Keywords:
COVID-19
Respiratory failure
Mechanical ventilation
ONAF
Sequelae
Resumen
Objetivo

Describir las secuelas al mes del alta hospitalaria en pacientes que precisaron ingreso en Cuidados Intensivos por neumonía grave COVID-19 y analizar las diferencias entre los que recibieron terapia exclusivamente con oxigenoterapia con alto flujo con respecto a los que precisaron ventilación mecánica invasiva (VMI).

Diseño

Estudio de cohorte, prospectivo y observacional.

Ámbito

Consulta multidisciplinar post cuidados intensivos.

Pacientes o participantes

Pacientes que superaron el ingreso en la unidad de cuidados intensivos (UCI) por neumonía grave COVID 19 desde abril 2020 hasta octubre 2021.

Intervenciones

Inclusión en el programa multidisciplinar post UCI.

Variables de interés principales

Secuelas motoras, sensitivas, psicológicas/psiquiátricas, respiratorias y nutricionales tras el ingreso hospitalario.

Resultados

Se incluyeron 104 pacientes. 48 pacientes recibieron oxigenoterapia nasal de alto flujo (ONAF) y 56 ventilación mecánica invasiva (VMI). Las principales secuelas encontradas fueron la neuropatía distal (33,9% VMI vs 10,4% ONAF); plexopatía braquial (10,7% VMI vs 0% ONAF); disminución de fuerza de agarre: mano derecha 20,67kg (±8,27) en VMI vs 31,8kg (±11,59) en ONAF y mano izquierda 19,39kg (±8,45) en VMI vs 30,26kg (±12,74) en ONAF; y balance muscular limitado en miembros inferiores (28,6% VMI vs 8,6% ONAF). Las diferencias observadas entre ambos grupos no alcanzaron significación estadística en el estudio multivariable.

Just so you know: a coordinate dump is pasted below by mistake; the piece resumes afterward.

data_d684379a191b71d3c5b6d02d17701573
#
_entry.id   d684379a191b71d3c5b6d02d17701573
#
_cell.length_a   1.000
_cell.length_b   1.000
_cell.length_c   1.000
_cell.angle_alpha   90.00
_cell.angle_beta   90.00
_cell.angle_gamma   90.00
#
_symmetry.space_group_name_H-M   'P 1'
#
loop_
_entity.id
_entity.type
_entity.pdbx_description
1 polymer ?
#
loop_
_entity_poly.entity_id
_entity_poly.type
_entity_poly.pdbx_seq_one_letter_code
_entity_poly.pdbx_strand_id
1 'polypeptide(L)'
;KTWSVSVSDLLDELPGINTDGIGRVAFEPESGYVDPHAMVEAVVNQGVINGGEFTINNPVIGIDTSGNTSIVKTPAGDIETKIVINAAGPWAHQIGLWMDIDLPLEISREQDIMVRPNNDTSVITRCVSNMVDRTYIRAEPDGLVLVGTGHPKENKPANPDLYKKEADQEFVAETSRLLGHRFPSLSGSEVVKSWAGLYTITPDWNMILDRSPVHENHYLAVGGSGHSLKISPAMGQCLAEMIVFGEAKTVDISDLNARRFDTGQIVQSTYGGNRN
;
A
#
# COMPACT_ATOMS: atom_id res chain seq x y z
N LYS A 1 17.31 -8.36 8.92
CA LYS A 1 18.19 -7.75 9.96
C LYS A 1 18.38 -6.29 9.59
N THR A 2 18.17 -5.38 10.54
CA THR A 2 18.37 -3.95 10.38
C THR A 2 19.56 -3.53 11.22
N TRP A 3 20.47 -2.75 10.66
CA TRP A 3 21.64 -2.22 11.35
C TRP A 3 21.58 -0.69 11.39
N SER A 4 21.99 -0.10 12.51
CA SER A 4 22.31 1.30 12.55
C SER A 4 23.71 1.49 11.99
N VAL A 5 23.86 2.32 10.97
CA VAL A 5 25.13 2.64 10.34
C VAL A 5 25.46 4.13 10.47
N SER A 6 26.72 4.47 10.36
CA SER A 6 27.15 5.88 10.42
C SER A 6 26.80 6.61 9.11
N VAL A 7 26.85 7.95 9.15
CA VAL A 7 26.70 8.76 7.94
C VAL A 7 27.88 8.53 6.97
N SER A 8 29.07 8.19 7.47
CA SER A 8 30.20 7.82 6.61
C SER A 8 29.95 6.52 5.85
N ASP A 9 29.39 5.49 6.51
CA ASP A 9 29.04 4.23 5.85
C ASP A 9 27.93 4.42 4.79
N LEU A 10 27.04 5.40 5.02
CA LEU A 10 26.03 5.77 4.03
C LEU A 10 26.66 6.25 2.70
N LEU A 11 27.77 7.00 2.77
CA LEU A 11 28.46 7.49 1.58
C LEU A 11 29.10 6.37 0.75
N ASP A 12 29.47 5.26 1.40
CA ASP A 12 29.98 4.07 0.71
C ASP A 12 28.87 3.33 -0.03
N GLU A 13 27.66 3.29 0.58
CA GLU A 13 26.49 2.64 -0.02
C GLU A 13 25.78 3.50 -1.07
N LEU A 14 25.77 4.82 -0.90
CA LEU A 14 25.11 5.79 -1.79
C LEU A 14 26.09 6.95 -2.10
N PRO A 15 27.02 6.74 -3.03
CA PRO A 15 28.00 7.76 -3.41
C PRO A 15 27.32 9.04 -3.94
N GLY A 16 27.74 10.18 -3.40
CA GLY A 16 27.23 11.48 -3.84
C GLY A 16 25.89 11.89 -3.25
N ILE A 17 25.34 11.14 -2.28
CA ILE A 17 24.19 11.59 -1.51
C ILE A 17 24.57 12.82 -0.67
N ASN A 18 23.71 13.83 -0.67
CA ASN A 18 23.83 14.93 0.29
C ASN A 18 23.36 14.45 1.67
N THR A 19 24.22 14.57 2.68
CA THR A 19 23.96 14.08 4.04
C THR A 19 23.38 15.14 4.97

Conclusiones

Los resultados obtenidos tras el estudio multivariable sugieren no existir diferencias en cuanto a las secuelas físicas percibidas al mes del alta hospitalaria en función de la terapia respiratoria empleada, ya fuera oxigenoterapia nasal de alto flujo o ventilación mecánica prolongada, si bien son precisos más estudios para poder obtener conclusiones al respecto.

Palabras clave:
COVID-19
Insuficiencia respiratoria